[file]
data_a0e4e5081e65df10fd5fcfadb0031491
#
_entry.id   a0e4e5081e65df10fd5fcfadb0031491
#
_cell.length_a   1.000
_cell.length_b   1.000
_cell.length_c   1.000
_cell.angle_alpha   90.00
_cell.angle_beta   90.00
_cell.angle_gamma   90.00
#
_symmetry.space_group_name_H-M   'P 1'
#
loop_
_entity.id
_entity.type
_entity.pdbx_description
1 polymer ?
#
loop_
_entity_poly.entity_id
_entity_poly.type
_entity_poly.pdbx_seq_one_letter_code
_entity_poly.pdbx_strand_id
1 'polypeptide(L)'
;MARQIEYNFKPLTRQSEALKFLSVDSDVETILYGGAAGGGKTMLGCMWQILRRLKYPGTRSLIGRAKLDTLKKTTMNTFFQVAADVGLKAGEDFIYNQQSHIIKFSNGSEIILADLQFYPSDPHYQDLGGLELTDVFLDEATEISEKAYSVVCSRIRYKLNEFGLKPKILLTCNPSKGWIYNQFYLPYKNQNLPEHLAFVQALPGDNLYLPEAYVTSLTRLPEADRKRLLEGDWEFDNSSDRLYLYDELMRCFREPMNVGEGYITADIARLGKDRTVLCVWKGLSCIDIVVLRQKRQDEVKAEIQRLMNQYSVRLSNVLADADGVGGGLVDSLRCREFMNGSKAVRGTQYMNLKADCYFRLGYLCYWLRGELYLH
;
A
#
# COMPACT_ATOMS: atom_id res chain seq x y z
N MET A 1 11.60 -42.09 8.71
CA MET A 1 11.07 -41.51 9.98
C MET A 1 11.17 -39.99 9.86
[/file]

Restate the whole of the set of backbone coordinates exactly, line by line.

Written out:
data_a0e4e5081e65df10fd5fcfadb0031491
#
_entry.id   a0e4e5081e65df10fd5fcfadb0031491
#
_cell.length_a   1.000
_cell.length_b   1.000
_cell.length_c   1.000
_cell.angle_alpha   90.00
_cell.angle_beta   90.00
_cell.angle_gamma   90.00
#
_symmetry.space_group_name_H-M   'P 1'
#
loop_
_entity.id
_entity.type
_entity.pdbx_description
1 polymer ?
#
loop_
_entity_poly.entity_id
_entity_poly.type
_entity_poly.pdbx_seq_one_letter_code
_entity_poly.pdbx_strand_id
1 'polypeptide(L)'
;MARQIEYNFKPLTRQSEALKFLSVDSDVETILYGGAAGGGKTMLGCMWQILRRLKYPGTRSLIGRAKLDTLKKTTMNTFFQVAADVGLKAGEDFIYNQQSHIIKFSNGSEIILADLQFYPSDPHYQDLGGLELTDVFLDEATEISEKAYSVVCSRIRYKLNEFGLKPKILLTCNPSKGWIYNQFYLPYKNQNLPEHLAFVQALPGDNLYLPEAYVTSLTRLPEADRKRLLEGDWEFDNSSDRLYLYDELMRCFREPMNVGEGYITADIARLGKDRTVLCVWKGLSCIDIVVLRQKRQDEVKAEIQRLMNQYSVRLSNVLADADGVGGGLVDSLRCREFMNGSKAVRGTQYMNLKADCYFRLGYLCYWLRGELYLH
;
A
#
# COMPACT_ATOMS: atom_id res chain seq x y z
N MET A 1 11.60 -42.09 8.71
CA MET A 1 11.07 -41.51 9.98
C MET A 1 11.17 -39.99 9.86